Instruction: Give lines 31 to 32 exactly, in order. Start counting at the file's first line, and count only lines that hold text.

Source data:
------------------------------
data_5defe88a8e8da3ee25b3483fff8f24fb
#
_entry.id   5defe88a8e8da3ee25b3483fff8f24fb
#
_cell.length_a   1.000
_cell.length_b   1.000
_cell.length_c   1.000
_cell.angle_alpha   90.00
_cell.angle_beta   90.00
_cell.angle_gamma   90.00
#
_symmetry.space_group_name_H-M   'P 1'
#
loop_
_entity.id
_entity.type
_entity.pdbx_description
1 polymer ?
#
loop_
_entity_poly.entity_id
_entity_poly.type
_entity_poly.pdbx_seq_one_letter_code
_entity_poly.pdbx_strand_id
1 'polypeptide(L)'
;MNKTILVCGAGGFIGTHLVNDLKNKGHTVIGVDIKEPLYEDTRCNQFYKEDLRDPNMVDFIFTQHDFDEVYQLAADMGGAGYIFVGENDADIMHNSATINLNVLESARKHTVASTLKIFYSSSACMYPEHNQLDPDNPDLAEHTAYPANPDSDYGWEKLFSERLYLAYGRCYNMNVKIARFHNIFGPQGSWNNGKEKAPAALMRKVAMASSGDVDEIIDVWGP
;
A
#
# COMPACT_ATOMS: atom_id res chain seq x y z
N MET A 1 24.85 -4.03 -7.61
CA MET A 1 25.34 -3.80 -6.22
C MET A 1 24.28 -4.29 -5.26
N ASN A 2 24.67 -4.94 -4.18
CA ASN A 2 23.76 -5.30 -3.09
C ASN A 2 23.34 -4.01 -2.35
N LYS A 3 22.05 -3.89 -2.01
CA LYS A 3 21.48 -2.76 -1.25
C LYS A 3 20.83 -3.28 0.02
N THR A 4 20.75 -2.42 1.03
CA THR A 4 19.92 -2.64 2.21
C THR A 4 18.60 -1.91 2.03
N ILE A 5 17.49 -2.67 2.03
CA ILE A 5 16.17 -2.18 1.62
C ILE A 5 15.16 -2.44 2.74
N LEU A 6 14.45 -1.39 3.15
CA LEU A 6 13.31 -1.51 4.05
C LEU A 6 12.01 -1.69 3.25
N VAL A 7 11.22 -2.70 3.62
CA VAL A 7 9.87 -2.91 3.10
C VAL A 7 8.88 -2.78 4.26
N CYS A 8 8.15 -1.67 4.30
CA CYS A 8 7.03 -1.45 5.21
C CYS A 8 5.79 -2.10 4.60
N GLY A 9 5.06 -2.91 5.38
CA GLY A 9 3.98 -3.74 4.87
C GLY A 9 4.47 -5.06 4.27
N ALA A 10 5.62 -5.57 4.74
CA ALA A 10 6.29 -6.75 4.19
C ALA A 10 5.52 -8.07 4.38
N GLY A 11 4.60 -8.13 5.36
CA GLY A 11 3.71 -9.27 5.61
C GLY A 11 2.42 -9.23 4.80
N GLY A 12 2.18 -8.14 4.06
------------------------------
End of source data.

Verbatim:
N MET A 1 24.85 -4.03 -7.61
CA MET A 1 25.34 -3.80 -6.22